The majestic hanging coffins of the Philippines

Posted on October 1, 2016 by MayFuneral under Blog Posts
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The Majestic Hanging Coffins of the Philippines

Hanging Coffins Philippines

The Igorots are an indigenous tribe living in Sagada, Luzon Island, Philippines. The Igorots practice unique funeral preparation customs unlike today’s traditional ways, or even ancient ways for that matter, in which the dead are buried in coffins that are then tied or nailed to the side of cliffs. It is claimed that this practice is over 2000 years old, although nobody seems to know whether there are any coffins that are actually that old.   

The coffins are said to be carved by the elderly before they die. If an elderly person is too weak or ill to do so before passing, his/her son, or a relative would do it for him/her. When the person dies, he/she is placed in the coffin in a fetal position. This is due to the belief that a person should exit the world in the same position that he/she entered it. After being wrapped up in blankets and tied with rattan leaves, the corpse is carried to a cliff in a funeral procession. During this procession, mourners attempt to grab and carry the corpse. This is due to the belief that it is good luck to be smeared with the blood of the deceased, since it would allow a person to possess the skills of the deceased. After reaching the site for the burial, the corpse would be placed in the coffin and tied or nailed to the side of the cliff.

It is commonly thought that by placing the coffin on the side of a cliff, the deceased would be brought closer to heaven/their ancestral spirits. However, it has also been suggested that there were more practical reasons for this. For instance, it has been suggested that the Igorots knew that corpses would decompose quickly when buried in the ground. Hence they decided to bury them on the side of cliffs. In addition, it is said that animals would eat the corpses if they were buried in the ground. Moreover, during the days when headhunting was a common practice, corpses buried in the ground would have been easy targets, while corpses suspended from cliffs would be safe from the head hunters.
Although this is a fascinating burial custom, there are many questions about them that are still unanswered. For instance, although it is claimed that this practice is over 2000 years old, there is no real evidence to prove that it is so. It is possible that this practice originated in China, as there are tribes in southern China, such as the Bo and Guyue, who bury their dead on the side of cliffs as well. In addition, some of these coffins can be dated back to the Zhou Dynasty (1027-777 BC). Therefore, it is plausible that contact between the two peoples allowed the diffusion of such a burial custom.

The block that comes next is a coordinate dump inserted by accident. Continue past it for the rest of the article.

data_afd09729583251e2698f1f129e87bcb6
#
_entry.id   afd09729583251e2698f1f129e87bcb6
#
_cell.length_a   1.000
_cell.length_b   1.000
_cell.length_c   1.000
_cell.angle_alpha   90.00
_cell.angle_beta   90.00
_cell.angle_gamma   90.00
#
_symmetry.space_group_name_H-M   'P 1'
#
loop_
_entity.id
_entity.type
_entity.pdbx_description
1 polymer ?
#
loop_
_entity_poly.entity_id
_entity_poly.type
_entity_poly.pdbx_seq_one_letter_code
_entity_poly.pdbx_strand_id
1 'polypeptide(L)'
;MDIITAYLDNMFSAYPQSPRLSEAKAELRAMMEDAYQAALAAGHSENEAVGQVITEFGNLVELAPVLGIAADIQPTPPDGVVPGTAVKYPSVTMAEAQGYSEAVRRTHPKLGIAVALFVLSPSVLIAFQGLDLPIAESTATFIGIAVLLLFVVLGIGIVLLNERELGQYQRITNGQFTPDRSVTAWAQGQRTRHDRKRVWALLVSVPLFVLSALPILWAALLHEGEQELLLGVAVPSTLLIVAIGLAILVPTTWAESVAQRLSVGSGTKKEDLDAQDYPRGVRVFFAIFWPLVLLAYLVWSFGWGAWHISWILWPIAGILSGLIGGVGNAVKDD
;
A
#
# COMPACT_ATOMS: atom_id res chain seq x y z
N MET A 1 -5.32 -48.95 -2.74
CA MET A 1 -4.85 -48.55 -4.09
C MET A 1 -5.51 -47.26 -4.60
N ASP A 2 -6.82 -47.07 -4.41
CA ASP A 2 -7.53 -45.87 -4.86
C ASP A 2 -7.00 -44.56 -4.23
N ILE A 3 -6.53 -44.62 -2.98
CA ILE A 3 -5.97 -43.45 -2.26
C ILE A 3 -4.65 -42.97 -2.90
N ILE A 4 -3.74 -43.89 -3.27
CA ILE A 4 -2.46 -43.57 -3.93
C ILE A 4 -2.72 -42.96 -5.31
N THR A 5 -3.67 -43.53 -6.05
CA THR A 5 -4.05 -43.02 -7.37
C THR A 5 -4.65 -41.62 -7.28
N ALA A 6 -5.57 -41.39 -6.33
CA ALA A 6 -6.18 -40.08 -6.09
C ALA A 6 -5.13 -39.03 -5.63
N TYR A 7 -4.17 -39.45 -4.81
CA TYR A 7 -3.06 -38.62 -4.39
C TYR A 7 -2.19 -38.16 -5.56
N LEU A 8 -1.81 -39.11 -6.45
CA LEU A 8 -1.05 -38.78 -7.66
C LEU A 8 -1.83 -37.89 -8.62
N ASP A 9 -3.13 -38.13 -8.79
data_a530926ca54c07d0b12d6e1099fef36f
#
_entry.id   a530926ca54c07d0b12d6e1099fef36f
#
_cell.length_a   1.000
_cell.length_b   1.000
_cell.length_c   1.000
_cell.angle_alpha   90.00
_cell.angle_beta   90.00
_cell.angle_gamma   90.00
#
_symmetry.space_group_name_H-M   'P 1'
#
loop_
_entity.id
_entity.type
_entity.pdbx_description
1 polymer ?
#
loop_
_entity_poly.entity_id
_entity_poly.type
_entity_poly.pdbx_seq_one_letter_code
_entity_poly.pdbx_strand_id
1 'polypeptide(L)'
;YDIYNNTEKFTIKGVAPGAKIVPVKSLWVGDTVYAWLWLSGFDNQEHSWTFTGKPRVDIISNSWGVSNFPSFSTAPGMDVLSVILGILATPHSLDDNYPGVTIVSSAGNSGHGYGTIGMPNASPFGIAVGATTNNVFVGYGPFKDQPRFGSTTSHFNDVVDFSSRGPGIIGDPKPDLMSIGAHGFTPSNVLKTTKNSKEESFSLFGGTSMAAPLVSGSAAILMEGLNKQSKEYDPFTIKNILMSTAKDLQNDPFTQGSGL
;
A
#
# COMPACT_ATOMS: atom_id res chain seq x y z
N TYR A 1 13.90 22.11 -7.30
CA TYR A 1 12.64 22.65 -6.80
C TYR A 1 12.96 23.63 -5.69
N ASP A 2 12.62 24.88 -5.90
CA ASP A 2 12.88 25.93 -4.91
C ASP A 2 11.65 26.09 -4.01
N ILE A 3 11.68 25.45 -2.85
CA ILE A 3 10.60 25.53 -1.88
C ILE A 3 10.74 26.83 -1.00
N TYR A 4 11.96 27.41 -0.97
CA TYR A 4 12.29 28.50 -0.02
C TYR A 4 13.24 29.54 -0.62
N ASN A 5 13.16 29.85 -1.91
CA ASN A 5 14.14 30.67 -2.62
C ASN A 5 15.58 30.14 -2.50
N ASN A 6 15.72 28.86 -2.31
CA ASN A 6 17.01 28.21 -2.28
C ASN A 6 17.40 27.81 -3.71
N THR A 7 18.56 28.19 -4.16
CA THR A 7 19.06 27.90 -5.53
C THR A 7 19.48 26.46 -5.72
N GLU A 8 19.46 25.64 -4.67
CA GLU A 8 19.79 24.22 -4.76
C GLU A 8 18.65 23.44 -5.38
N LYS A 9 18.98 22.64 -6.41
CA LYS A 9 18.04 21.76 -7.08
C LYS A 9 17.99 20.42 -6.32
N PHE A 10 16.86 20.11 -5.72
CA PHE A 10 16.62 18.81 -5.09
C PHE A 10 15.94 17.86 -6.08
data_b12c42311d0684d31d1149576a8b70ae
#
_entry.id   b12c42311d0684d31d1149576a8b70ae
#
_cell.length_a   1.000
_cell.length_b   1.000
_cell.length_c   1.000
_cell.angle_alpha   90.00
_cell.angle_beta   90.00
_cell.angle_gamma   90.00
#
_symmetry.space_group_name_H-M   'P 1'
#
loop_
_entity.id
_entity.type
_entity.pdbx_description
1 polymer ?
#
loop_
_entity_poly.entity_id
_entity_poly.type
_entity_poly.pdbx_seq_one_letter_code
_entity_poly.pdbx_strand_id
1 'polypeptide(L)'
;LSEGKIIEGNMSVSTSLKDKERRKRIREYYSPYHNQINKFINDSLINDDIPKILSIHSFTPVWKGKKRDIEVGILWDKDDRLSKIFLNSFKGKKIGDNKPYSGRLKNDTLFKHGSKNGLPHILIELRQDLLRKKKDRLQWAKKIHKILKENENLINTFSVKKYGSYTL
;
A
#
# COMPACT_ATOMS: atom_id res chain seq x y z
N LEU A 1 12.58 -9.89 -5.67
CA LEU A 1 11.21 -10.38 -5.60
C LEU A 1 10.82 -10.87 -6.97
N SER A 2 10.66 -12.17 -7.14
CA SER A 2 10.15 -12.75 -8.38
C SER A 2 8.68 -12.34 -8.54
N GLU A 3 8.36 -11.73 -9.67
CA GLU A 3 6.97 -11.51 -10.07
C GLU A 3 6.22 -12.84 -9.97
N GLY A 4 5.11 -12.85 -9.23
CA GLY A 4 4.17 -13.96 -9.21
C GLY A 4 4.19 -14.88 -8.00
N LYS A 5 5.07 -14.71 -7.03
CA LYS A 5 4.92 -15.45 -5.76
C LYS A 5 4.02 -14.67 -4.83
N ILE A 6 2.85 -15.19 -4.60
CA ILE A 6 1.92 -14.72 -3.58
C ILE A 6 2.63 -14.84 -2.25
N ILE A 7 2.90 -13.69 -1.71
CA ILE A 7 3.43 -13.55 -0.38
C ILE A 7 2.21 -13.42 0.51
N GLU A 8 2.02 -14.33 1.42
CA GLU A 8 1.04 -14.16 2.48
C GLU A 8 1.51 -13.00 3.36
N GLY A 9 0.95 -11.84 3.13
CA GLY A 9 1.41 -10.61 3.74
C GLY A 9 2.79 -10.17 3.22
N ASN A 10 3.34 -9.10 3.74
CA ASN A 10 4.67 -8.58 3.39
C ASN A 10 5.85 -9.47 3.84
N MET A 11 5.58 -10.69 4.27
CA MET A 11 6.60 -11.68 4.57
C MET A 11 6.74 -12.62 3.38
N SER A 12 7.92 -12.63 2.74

A more intriguing question perhaps is why they practiced this burial custom? According to Chinese historical sources, the Bo people believed that coffins that are set in high places were auspicious. Moreover, the hardships of earthly life prompted the Bo people to seek an afterlife that was peaceful and quiet, and this was achieved by having their coffins placed on the side of cliffs. In the pre-modern era, burial customs were usually associated with religious or ritual beliefs. Therefore, from my point of view, the Igorots probably had an ideological reason for practicing this custom, alongside the practical reasons that have been mentioned. Due to the lack of written evidence, these reasons are not available to us, and may only be speculated. However, as the Igorots still practice this burial custom, there are still people who have knowledge of it, and this can be recorded, or at least passed down orally. Yet, the dwindling number of people practicing this custom means that it is under the threat of extinction.   

HT May & Son funeral home has helped families and loved ones through the grieving process for more than a century. We have locations in Columbia, Boonville, Sedalia and serve the Fayette Missouri area. To find out about how to plan ahead, contact us today.


The funeral business that became H.T. May & Son was founded in Boonville in 1911 by Riley Martin; great-great uncle of Tom May. Following the death of Riley Martin, his nephew; Holwell J. May took over the reins of the business and continued to operate it until his death in 1974. After the death of Holwell, his son H.T. May began to run the business. When H.T. died in 2005, son Thomas E. May began to run the business and is now the fourth generation to operate May Funeral Homes. The newest location, in Columbia, opened in April 2009. Thomas, was married in November 19 of 2011 to Pastor Jennifer Baker. Jennifer is a pre-need specialist for the business and currently pursing her funeral directors license. Thomas also has two sisters; Kathryn May who is a licensed funeral director and Melodia Whitmore. Thomas has three children; Holwell J. May II, who graduated from KCKCC with his Mortuary Science Degree, and is now a licensed Funeral Director and Embalmer, Brittany N. May, and Jeremiah Baker. May and staff are are dedicated to serving families from all ethnic backgrounds and religious beliefs in a personalized manner, with knowledgeable, caring, and professional staff.

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